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Liberty in the Tentacular State
In the face of government spying, “Oh, well” is not the correct response.


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‘Until August 1914,” A. J. P. Taylor wrote, heartbreakingly, at the beginning of English History, 1914–45,

a sensible, law-abiding Englishman could pass through life and hardly notice the existence of the state, beyond the post office and the policeman. He could live where he liked and as he liked. He had no official number or identity card. He could travel abroad or leave his country for ever without a passport or any sort of official permission. . . .  All this was changed by the impact of the Great War.

Thus did Liberal England begin to suffer its quick and “strange death.”

Here in America, eyebrows are being raised. In the middle of Queens this weekend, I heard a moderate-seeming father of three tell his friend that he generally had “no time for the conspiracy people.” “But,” he continued, shrugging his shoulders, “you look now and think, ‘Well, yeah.’ Those guys were always going on about this or that. Maybe I should have listened more closely?” What strange bedfellows the last two months of scandal and revelation have made. And what a disgrace that it has taken so long.

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Nonetheless, who really needs “the conspiracy people” when so many of our institutions are tasked with spying on us in plain sight? “No one likes to see a government folder with his name on it,” wrote Stephen King in Firestarter. If this is true, we tolerate it manfully. Every year, as a condition of my being alive, I furnish the IRS with a huge range of personal information. As of next year, I will be required to alert them of my health-care arrangements, too. Who among us was honestly surprised when the IRS used the vast powers with which it has been endowed against the people who object to its existence? Nowadays, the government openly keeps files on each and every one of us. Lord knows what happens in secret.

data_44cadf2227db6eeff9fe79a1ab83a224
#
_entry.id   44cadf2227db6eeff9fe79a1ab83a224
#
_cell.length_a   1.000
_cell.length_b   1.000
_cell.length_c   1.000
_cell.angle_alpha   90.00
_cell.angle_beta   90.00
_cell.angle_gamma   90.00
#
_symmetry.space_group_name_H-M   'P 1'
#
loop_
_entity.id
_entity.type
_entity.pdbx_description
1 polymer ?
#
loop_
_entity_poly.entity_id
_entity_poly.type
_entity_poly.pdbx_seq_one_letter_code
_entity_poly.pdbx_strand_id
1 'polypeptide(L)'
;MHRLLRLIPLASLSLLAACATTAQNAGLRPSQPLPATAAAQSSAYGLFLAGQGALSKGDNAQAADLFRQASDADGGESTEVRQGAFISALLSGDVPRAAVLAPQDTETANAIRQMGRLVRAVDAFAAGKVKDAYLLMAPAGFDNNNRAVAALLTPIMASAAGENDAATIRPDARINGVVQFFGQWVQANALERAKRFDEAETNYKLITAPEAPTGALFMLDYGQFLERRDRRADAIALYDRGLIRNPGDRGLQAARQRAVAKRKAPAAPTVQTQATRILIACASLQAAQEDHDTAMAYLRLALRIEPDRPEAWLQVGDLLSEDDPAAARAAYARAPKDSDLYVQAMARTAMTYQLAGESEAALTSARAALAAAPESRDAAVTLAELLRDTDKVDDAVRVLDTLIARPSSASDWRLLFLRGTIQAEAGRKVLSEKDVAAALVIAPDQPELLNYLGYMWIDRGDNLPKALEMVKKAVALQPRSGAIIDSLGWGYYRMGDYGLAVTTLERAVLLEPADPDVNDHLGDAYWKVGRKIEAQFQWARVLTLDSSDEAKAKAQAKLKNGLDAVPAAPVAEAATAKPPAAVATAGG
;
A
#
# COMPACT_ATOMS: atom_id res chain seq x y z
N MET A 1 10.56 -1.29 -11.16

In the country that I left behind, it is worse. The streets of England are paved with cameras that film day and night without rest or interruption. On the roads, “average speed check” equipment tracks drivers along their way, recording where they have been and averaging out the time it took for them to get to each checkpoint in order to ensure that they are not traveling too fast. Number-plate-recognition systems are commonplace, and intended to become ubiquitous. At 3.4 million strong already, the National DNA Database grows like Topsy. No distinction is made between innocent and guilty; everyone falls into the net.

Because the British government owns and runs almost all the hospitals and employs the vast majority of the medical staff, if you wish to access the care for which you are forced at gunpoint to pay, you must hand your most sensitive information over to a bureaucrat. This process is not only accepted in the country of Locke, Mill, and Orwell; it is wholeheartedly celebrated, as if it were the national religion.

So complete has been the destruction of liberty’s cradle that, a few years back, the ruling Labour party felt comfortable suggesting that all British automobiles be mandated to carry state-owned GPS equipment that would track each car’s movements and automatically calculate one’s road taxes. With a few admirable exceptions, the ensuing debate was over whether this was practically feasible. One hundred years ago, the very suggestion would have been treated as downright treasonous. Now, it is blithely ignored. If this can happen there, it can happen here.

Indeed, it already is. America, which has proven better than most at resisting the ills that afflict so much of the world, is rapidly joining the international status quo. The FAA predicts that by the end of the decade, 30,000 drones will patrol the air, many equipped with high-definition cameras that can recognize a face from five miles away. Already, the Border Patrol “has been lending out the drones to federal, state, and local law-enforcement agencies with no oversight,” the watchdog group the Electronic Frontier Foundation reveals. About this insidious development, there has been little outcry. If you are concerned about the government’s collecting metadata, imagine what flying squads of law-enforcement vehicles will do.

Relative to what we’ve been accustomed to lo these five years, their messianic zeal is subdued, but the president’s chastened defenders are correct when they insist that the government saw fit to obtain a warrant before it ventured to collect user information from Verizon and other private companies. This, however, is a strictly technical defense. Legality does not equal morality, just as something’s being permissible does not render it wise. That the American state could do all manner of things in order to make us safer is not an irrefutable justification for its doing so.



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